Clerk appeals jailing: Kim Davis Appeal

Published: September 8, 2015

Clerk appeals jailing: Kim Davis Appeal, Attorneys for the Kentucky clerk who was jailed last week because of her refusal to issue marriage licences to gay couples said Monday they have filed an emergency motion with a federal court that they hope will result in Kim Davis’ freedom.

The filing seeks to have Kentucky Gov. Steve Beshear accommodate Davis’ “religious conviction,” and not compel her to grant licences to gay couples, Liberty Counsel said in a statement.

“The motion requests an injunction pending appeal for an exemption from the Governor’s mandate that all county clerks issue marriage licences,” said the statement by Liberty Counsel, which is representing Davis.

The same injunction request was denied last month by U.S. District Judge David Bunning, who jailed Davis on Thursday.

Charla Bansley, communications director for Liberty Counsel, said Davis could be released from jail immediately if the motion were granted by the U.S. Court of Appeals for the Sixth Circuit ordering Beshear to issue Davis an “accommodation” – allowing her to remove her name and title from official marriage certificates issued in Rowan County.

By doing that, Davis would not be sanctioning any same-sex unions and her conscience would be satisfied, they say.

“If there was an accommodation, she would be released [from jail] because she would no longer be in contempt,” Bansley said.

On Sunday, about 30 protesters lined the sidewalk outside Bunning’s home in Fort Thomas, Kentucky, carrying signs that read “Free Kim Davis.”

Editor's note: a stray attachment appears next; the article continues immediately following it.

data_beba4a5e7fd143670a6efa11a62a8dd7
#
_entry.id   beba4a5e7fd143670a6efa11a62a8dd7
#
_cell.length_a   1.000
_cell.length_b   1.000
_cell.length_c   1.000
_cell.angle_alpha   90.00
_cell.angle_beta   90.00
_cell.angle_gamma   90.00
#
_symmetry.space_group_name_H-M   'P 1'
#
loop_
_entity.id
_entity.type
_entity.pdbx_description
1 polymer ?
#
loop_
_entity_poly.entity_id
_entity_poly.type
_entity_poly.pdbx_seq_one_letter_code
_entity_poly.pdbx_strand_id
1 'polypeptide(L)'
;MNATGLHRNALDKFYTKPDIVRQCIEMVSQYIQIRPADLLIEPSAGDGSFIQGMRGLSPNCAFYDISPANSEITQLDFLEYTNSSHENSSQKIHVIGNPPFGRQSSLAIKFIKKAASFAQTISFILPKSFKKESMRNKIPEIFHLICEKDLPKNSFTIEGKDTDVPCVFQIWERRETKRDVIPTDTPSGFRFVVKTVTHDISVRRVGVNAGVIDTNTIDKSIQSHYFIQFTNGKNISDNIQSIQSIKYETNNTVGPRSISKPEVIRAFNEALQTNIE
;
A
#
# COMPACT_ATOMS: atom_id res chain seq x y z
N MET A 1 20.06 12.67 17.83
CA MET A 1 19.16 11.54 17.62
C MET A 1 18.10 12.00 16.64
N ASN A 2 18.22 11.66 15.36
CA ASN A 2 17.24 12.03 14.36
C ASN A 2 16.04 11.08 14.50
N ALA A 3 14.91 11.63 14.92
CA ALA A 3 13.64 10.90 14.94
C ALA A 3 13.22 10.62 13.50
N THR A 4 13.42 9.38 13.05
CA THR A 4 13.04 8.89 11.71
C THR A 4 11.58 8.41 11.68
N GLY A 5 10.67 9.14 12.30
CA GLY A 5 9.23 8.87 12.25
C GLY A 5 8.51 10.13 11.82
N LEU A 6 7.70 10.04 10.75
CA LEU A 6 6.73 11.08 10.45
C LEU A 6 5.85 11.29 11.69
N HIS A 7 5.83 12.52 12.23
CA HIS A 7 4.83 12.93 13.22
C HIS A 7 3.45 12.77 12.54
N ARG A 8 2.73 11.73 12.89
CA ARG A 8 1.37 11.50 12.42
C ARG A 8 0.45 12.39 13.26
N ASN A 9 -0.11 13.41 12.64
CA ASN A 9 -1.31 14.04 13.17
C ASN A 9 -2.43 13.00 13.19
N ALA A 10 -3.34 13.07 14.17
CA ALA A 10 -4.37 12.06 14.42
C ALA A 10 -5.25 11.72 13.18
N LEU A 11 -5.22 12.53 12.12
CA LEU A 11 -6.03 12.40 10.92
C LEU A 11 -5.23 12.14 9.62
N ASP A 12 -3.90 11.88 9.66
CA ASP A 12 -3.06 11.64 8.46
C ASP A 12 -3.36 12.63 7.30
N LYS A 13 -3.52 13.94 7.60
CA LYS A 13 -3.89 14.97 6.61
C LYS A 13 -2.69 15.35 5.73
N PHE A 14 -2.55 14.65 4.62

All marriage licences stopped
Davis, an apostolic Christian, says it would be a sin for her to issue a marriage licence to a same-sex couple because the licences are issued under her authority. She tried in vain to have state lawmakers change the law as a legal challenge to Kentucky’s same-sex marriage ban wound its way through the federal appeals court.

Davis stopped issuing all marriage licences in June the day after the U.S. Supreme Court legalized same-sex marriage nationwide. Two gay couples and two straight couples sued her. Bunning ordered Davis to issue the licences and the Supreme Court upheld his ruling by refusing to hear her appeal.

But Davis still refused to do it, saying she could not betray her conscience or her God.

On Thursday, Bunning ruled Davis was in contempt of court for disobeying his order and sent her to jail. Her deputy clerks then issued marriage licences to gay couples Friday with Davis behind bars.

Bunning indicated Davis will be in jail at least a week. She could stay longer if she continues to not obey the judge’s order. Bunning had offered to release Davis from jail if she promised not to interfere with her deputy clerks as they issued the licences, but Davis refused.

Change in law sought
Kentucky law requires marriage licences be issued under the authority of the elected county clerk. Davis views issuing marriage licences to same-sex couples as a stamp of approval of something she believes is a sin. She has said she will not issue marriage licences until the state legislature changes the law so the licences can be issued under someone else’s authority.

The state legislature is not scheduled to meet again until January and Beshear has refused to call a special session. Davis has refused to resign her $80,000-a-year job. As an elected official the only way she could lose her job is to lose an election or have the state legislature impeach her, which is unlikely given its conservative nature.

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